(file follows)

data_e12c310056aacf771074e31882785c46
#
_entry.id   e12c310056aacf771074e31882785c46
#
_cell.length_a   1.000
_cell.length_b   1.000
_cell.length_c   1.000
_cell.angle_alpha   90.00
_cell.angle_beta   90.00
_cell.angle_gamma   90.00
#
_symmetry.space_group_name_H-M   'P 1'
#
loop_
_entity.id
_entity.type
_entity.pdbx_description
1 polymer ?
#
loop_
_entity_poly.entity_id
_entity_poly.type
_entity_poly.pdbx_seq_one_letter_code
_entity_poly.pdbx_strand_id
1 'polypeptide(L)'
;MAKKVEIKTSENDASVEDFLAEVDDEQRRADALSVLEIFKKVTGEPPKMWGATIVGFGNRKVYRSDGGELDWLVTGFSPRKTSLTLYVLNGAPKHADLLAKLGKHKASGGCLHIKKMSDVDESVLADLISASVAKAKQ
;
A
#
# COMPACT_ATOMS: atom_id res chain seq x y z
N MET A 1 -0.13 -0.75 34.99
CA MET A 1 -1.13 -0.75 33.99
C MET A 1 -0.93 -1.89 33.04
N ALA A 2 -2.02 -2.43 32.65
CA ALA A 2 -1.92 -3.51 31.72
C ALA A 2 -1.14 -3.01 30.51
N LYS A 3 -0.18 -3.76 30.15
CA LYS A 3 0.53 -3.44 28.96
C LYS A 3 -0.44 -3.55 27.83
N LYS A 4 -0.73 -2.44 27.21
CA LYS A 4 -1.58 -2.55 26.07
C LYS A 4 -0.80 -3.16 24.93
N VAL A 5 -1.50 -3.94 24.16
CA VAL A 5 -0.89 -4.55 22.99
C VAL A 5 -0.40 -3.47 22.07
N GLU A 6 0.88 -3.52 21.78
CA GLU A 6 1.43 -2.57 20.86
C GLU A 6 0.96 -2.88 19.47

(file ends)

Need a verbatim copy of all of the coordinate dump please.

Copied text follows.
data_e12c310056aacf771074e31882785c46
#
_entry.id   e12c310056aacf771074e31882785c46
#
_cell.length_a   1.000
_cell.length_b   1.000
_cell.length_c   1.000
_cell.angle_alpha   90.00
_cell.angle_beta   90.00
_cell.angle_gamma   90.00
#
_symmetry.space_group_name_H-M   'P 1'
#
loop_
_entity.id
_entity.type
_entity.pdbx_description
1 polymer ?
#
loop_
_entity_poly.entity_id
_entity_poly.type
_entity_poly.pdbx_seq_one_letter_code
_entity_poly.pdbx_strand_id
1 'polypeptide(L)'
;MAKKVEIKTSENDASVEDFLAEVDDEQRRADALSVLEIFKKVTGEPPKMWGATIVGFGNRKVYRSDGGELDWLVTGFSPRKTSLTLYVLNGAPKHADLLAKLGKHKASGGCLHIKKMSDVDESVLADLISASVAKAKQ
;
A
#
# COMPACT_ATOMS: atom_id res chain seq x y z
N MET A 1 -0.13 -0.75 34.99
CA MET A 1 -1.13 -0.75 33.99
C MET A 1 -0.93 -1.89 33.04
N ALA A 2 -2.02 -2.43 32.65
CA ALA A 2 -1.92 -3.51 31.72
C ALA A 2 -1.14 -3.01 30.51
N LYS A 3 -0.18 -3.76 30.15
CA LYS A 3 0.53 -3.44 28.96
C LYS A 3 -0.44 -3.55 27.83
N LYS A 4 -0.73 -2.44 27.21
CA LYS A 4 -1.58 -2.55 26.07
C LYS A 4 -0.80 -3.16 24.93
N VAL A 5 -1.50 -3.94 24.16
CA VAL A 5 -0.89 -4.55 22.99
C VAL A 5 -0.40 -3.47 22.07
N GLU A 6 0.88 -3.52 21.78
CA GLU A 6 1.43 -2.57 20.86
C GLU A 6 0.96 -2.88 19.47